The operator product algebra in CFT is defined as $$\mathcal{O}_i(z,\bar{z})\mathcal{O}_j(\omega,\bar{\omega}) = \sum_{k} C^k_{ij}(z-\omega,\bar{z}-\bar{\omega})\mathcal{O}_k(\omega,\bar{\omega}).$$

This definition reminds me of the definition of the adjoint representation of a Lie algebra, where $C^k_{ij}$ is like the structure constant, and operators are like basis vectors. Does such a correspondence exist?

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    $\begingroup$ yes a commutator is needed but in the left hand side. $\endgroup$
    – halfmetal
    Mar 11, 2016 at 17:22
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    $\begingroup$ Yes. This is indeed the form of an algebra. The products of operators corresponds directly to the commutator of the charges constructed out of contour integrals out of such operators. See Chapter 2 of Polchinski for details of this relationship. $\endgroup$
    – Prahar
    Mar 11, 2016 at 19:43

1 Answer 1


Although the identity you write does look like an algebra relation, and as Prahar mentions in the comment it is related to Lie algebra of charges, it is not an algebra in a conventional sense. For example, the relation Prahar mentions is not an algebra isomorphism, but rather the statement that commutation relations of certain modes of the operators are encoded in the singular terms of the operator product expansions.

The reason that it is not very useful to try to put the OPE in the conventional algebraic context is that on the left hand side you necessarily have operators at different spacetime points -- this is because the OPE's are generally singular. This is notably not so for certain classes of protected operators in supersymmetric field theories, where one can show that there are no singular terms in the OPE on the right, and one can take the limit of coincident points. It then turns out that in this limit only the operators from the same class remain on the right hand side, and then the OPE literally translates into multiplication in what is called a chiral ring.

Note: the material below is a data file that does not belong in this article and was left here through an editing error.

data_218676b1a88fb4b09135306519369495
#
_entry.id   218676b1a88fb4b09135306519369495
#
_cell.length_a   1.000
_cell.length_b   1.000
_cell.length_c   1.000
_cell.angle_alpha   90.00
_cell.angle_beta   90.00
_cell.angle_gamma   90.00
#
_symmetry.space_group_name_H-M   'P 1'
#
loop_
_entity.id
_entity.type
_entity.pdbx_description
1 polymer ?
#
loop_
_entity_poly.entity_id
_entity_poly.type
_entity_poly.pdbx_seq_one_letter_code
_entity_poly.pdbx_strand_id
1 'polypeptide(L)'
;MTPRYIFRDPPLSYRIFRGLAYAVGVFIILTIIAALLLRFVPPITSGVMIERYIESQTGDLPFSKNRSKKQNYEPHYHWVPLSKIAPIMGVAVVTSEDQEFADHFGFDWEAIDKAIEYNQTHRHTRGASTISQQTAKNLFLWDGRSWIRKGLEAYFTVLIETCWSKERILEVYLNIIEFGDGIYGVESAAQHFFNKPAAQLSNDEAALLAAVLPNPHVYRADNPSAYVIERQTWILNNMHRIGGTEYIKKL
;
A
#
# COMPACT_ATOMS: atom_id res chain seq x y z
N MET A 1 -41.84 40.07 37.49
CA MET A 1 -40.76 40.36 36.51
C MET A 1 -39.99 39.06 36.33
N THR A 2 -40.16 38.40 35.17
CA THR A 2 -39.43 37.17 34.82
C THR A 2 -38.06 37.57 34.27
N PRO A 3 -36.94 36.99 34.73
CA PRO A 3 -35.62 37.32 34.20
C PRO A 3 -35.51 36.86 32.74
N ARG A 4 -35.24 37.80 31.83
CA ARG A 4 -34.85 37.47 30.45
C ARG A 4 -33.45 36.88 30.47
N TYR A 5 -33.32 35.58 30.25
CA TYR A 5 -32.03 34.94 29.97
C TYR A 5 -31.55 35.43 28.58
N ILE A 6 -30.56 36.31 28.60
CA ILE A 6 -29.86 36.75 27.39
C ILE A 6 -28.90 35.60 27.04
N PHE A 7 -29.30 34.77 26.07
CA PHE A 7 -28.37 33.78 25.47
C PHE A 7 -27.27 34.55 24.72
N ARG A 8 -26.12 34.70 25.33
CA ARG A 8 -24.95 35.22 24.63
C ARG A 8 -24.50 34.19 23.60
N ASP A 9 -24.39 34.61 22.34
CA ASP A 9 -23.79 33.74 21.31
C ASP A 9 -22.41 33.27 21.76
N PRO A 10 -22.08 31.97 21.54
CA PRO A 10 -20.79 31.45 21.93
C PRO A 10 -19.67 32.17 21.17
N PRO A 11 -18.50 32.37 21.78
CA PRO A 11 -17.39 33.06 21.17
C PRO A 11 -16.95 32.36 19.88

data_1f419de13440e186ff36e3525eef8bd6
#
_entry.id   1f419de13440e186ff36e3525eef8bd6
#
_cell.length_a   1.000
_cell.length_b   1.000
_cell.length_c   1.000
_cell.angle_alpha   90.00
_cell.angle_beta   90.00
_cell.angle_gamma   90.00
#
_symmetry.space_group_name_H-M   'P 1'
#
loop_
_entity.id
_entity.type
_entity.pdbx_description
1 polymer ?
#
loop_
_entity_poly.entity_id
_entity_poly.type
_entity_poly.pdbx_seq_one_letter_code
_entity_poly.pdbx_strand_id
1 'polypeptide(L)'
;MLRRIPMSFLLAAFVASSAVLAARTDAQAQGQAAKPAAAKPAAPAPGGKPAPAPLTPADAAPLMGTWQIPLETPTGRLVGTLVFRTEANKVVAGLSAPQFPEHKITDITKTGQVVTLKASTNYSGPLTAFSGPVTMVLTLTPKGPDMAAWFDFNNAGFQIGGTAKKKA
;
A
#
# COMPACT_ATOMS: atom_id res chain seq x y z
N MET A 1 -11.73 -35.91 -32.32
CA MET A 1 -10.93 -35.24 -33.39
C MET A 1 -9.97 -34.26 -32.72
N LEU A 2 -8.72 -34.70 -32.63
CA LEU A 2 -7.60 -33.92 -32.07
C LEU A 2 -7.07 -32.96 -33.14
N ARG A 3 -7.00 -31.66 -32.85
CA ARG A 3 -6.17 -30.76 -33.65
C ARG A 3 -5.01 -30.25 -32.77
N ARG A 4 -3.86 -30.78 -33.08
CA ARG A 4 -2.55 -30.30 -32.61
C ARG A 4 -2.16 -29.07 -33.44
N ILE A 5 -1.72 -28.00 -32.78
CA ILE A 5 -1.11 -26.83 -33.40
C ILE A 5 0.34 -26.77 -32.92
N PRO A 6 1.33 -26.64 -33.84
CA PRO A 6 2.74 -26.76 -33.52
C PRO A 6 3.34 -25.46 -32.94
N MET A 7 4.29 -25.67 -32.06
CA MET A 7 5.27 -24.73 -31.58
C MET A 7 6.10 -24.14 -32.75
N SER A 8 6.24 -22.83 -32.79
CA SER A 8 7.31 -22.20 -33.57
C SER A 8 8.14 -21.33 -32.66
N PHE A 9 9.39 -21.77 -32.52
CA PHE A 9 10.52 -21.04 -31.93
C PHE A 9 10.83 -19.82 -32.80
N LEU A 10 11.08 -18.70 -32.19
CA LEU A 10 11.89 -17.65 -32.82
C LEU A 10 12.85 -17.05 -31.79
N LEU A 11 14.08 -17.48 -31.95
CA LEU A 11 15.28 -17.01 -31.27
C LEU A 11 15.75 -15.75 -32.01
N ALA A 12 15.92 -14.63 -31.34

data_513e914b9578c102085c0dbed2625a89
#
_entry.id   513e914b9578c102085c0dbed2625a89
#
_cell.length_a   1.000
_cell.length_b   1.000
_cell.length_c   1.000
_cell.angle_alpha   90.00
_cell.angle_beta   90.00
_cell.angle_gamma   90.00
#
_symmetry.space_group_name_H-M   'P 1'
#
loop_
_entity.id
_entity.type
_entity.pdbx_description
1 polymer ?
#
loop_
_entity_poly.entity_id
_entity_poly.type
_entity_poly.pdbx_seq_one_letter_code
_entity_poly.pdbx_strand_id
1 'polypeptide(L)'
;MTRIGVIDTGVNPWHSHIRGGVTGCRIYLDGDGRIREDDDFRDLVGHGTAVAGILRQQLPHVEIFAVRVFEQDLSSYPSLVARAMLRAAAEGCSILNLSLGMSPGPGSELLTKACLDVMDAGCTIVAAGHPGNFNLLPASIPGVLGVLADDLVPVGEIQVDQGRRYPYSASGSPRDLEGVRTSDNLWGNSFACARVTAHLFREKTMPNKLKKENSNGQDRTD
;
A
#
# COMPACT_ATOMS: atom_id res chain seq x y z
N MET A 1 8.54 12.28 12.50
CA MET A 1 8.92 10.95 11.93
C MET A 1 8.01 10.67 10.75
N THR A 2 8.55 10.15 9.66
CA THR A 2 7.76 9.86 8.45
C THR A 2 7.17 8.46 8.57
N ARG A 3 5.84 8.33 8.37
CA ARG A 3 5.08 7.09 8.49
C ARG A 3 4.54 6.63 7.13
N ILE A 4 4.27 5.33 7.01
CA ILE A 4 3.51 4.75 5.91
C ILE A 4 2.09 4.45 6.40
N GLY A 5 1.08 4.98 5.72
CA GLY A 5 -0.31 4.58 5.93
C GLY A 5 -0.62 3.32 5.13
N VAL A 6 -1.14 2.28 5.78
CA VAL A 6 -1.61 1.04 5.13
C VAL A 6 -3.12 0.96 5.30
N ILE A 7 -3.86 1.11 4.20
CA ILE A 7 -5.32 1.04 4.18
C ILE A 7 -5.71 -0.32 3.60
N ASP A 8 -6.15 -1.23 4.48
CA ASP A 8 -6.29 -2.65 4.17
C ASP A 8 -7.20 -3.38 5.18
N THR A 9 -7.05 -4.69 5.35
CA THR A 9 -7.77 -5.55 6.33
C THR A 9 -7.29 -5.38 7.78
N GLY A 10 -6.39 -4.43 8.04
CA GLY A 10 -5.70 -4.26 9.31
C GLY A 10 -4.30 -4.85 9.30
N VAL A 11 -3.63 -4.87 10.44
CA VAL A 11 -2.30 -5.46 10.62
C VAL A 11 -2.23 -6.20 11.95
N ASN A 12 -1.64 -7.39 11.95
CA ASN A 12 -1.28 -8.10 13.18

Generically, however, one cannot take the coincident limit on the left, and is forced to work with operators at different points. You could try to treat operators at different points as if they were independent, but then you would lose the conformal invariance which constraints the structures of the OPE, since it also relates the operator values of $\mathcal{O}$ at different points.

The framework used by mathematicians to deal with this kind of structures is basically a formalization of CFT, and goes by the name vertex operator algebra. I am not very familiar with this construct, but the wiki article should get you started.


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